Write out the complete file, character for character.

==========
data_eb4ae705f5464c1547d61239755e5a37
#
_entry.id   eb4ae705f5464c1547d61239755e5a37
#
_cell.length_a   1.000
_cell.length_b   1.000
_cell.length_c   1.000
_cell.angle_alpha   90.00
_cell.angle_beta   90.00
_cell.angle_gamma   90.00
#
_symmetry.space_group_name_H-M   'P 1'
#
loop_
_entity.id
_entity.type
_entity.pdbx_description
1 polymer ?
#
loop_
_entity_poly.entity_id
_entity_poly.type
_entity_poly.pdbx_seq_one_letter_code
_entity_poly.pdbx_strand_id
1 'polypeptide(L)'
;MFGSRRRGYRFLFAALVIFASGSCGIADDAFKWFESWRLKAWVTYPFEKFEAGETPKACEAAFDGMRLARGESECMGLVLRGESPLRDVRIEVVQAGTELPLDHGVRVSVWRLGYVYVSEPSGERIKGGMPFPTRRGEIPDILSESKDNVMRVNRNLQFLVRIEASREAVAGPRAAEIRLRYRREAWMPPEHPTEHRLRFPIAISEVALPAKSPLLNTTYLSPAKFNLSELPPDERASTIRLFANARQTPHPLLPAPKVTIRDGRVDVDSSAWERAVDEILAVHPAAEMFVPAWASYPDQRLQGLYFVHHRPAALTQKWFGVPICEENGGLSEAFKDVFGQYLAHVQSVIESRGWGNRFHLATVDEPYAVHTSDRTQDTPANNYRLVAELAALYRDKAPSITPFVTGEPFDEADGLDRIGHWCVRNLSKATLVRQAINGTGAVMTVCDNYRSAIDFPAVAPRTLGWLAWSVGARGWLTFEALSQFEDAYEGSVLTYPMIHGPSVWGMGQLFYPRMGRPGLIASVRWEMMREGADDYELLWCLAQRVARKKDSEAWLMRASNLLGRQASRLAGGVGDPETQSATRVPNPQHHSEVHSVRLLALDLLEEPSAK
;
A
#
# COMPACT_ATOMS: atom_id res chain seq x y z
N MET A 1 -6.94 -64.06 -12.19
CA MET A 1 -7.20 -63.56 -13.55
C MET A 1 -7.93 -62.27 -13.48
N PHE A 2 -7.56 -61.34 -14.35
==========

data_eb4ae705f5464c1547d61239755e5a37
#
_entry.id   eb4ae705f5464c1547d61239755e5a37
#
_cell.length_a   1.000
_cell.length_b   1.000
_cell.length_c   1.000
_cell.angle_alpha   90.00
_cell.angle_beta   90.00
_cell.angle_gamma   90.00
#
_symmetry.space_group_name_H-M   'P 1'
#
loop_
_entity.id
_entity.type
_entity.pdbx_description
1 polymer ?
#
loop_
_entity_poly.entity_id
_entity_poly.type
_entity_poly.pdbx_seq_one_letter_code
_entity_poly.pdbx_strand_id
1 'polypeptide(L)'
;MFGSRRRGYRFLFAALVIFASGSCGIADDAFKWFESWRLKAWVTYPFEKFEAGETPKACEAAFDGMRLARGESECMGLVLRGESPLRDVRIEVVQAGTELPLDHGVRVSVWRLGYVYVSEPSGERIKGGMPFPTRRGEIPDILSESKDNVMRVNRNLQFLVRIEASREAVAGPRAAEIRLRYRREAWMPPEHPTEHRLRFPIAISEVALPAKSPLLNTTYLSPAKFNLSELPPDERASTIRLFANARQTPHPLLPAPKVTIRDGRVDVDSSAWERAVDEILAVHPAAEMFVPAWASYPDQRLQGLYFVHHRPAALTQKWFGVPICEENGGLSEAFKDVFGQYLAHVQSVIESRGWGNRFHLATVDEPYAVHTSDRTQDTPANNYRLVAELAALYRDKAPSITPFVTGEPFDEADGLDRIGHWCVRNLSKATLVRQAINGTGAVMTVCDNYRSAIDFPAVAPRTLGWLAWSVGARGWLTFEALSQFEDAYEGSVLTYPMIHGPSVWGMGQLFYPRMGRPGLIASVRWEMMREGADDYELLWCLAQRVARKKDSEAWLMRASNLLGRQASRLAGGVGDPETQSATRVPNPQHHSEVHSVRLLALDLLEEPSAK
;
A
#
# COMPACT_ATOMS: atom_id res chain seq x y z
N MET A 1 -6.94 -64.06 -12.19
CA MET A 1 -7.20 -63.56 -13.55
C MET A 1 -7.93 -62.27 -13.48
N PHE A 2 -7.56 -61.34 -14.35